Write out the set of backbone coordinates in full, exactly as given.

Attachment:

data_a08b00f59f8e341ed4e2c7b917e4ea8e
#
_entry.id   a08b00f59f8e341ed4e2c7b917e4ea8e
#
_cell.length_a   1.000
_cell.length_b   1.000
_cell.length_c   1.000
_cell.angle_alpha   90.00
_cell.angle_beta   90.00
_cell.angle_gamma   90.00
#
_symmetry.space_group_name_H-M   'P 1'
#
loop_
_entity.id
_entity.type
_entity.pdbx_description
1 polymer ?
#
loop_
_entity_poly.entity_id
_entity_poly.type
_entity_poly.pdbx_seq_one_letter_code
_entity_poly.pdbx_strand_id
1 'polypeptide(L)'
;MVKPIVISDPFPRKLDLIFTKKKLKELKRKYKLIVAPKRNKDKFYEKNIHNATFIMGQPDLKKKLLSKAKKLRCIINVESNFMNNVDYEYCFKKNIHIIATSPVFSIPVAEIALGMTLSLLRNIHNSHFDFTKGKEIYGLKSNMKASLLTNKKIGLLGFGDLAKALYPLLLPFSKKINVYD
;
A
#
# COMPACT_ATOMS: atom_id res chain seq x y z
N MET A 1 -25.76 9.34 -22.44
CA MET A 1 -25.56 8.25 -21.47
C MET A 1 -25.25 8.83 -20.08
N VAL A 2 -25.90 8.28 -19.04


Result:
data_a08b00f59f8e341ed4e2c7b917e4ea8e
#
_entry.id   a08b00f59f8e341ed4e2c7b917e4ea8e
#
_cell.length_a   1.000
_cell.length_b   1.000
_cell.length_c   1.000
_cell.angle_alpha   90.00
_cell.angle_beta   90.00
_cell.angle_gamma   90.00
#
_symmetry.space_group_name_H-M   'P 1'
#
loop_
_entity.id
_entity.type
_entity.pdbx_description
1 polymer ?
#
loop_
_entity_poly.entity_id
_entity_poly.type
_entity_poly.pdbx_seq_one_letter_code
_entity_poly.pdbx_strand_id
1 'polypeptide(L)'
;MVKPIVISDPFPRKLDLIFTKKKLKELKRKYKLIVAPKRNKDKFYEKNIHNATFIMGQPDLKKKLLSKAKKLRCIINVESNFMNNVDYEYCFKKNIHIIATSPVFSIPVAEIALGMTLSLLRNIHNSHFDFTKGKEIYGLKSNMKASLLTNKKIGLLGFGDLAKALYPLLLPFSKKINVYD
;
A
#
# COMPACT_ATOMS: atom_id res chain seq x y z
N MET A 1 -25.76 9.34 -22.44
CA MET A 1 -25.56 8.25 -21.47
C MET A 1 -25.25 8.83 -20.08
N VAL A 2 -25.90 8.28 -19.04